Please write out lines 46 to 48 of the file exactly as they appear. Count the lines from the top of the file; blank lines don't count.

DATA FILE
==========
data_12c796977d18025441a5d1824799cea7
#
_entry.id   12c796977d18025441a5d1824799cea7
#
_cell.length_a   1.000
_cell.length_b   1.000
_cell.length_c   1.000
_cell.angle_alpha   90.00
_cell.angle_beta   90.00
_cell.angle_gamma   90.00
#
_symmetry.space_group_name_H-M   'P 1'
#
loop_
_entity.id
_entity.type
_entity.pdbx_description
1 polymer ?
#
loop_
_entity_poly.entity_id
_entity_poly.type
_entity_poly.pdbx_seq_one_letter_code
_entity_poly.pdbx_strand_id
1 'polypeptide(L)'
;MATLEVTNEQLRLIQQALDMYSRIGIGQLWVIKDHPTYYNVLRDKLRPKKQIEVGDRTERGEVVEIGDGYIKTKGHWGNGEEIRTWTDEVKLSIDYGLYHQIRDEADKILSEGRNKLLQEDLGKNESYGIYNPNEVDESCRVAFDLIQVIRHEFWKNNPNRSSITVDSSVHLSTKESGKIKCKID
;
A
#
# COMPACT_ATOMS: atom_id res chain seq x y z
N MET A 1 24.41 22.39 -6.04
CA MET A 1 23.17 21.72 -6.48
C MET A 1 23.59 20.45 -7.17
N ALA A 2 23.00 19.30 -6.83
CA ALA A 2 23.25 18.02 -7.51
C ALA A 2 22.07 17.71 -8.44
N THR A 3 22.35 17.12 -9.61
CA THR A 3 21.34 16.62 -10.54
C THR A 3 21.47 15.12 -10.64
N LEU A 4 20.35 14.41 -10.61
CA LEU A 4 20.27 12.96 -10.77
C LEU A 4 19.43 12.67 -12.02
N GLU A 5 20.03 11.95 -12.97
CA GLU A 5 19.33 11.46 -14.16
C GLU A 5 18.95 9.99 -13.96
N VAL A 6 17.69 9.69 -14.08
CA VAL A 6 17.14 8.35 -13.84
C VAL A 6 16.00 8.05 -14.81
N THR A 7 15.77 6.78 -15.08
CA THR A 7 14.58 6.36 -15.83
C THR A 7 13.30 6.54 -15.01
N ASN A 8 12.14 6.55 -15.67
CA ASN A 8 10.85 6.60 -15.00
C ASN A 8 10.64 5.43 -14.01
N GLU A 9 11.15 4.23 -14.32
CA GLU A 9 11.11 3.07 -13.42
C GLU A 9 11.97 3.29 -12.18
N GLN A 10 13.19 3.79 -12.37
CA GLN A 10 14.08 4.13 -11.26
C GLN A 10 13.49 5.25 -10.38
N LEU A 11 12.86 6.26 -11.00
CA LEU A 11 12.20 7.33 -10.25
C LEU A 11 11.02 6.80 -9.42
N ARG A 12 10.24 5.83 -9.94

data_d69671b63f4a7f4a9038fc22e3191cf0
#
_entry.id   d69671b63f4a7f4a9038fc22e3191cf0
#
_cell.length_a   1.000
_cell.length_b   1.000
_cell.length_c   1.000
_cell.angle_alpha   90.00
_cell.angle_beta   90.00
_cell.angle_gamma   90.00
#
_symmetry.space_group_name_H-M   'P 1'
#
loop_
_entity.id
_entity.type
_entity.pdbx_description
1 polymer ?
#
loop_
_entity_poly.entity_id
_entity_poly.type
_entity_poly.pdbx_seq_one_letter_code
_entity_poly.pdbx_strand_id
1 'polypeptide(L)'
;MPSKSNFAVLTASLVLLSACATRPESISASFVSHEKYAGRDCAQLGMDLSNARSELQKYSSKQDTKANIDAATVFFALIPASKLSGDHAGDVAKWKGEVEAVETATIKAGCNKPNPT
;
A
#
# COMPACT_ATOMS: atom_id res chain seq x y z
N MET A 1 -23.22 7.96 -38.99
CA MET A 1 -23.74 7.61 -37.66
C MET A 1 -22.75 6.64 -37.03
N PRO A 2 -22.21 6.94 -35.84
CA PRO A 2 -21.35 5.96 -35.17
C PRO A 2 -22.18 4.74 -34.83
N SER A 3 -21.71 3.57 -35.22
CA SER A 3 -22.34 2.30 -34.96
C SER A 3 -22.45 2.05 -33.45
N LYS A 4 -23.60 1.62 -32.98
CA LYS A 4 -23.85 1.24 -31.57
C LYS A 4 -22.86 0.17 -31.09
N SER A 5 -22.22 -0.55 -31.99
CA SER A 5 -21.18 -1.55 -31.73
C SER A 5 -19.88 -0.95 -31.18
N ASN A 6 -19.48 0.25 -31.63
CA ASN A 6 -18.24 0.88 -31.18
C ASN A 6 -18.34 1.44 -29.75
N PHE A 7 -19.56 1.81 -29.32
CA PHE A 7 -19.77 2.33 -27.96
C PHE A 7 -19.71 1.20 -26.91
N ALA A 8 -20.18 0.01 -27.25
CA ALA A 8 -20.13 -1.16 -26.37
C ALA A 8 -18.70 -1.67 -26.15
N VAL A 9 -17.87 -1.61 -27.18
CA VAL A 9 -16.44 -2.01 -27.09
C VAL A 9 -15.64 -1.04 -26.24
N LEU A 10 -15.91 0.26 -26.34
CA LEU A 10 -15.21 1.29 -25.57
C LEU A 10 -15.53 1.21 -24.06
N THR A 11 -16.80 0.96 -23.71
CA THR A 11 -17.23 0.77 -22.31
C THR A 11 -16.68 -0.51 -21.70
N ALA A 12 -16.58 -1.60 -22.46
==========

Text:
N VAL A 6 17.69 9.69 -14.08
CA VAL A 6 17.14 8.35 -13.84
C VAL A 6 16.00 8.05 -14.81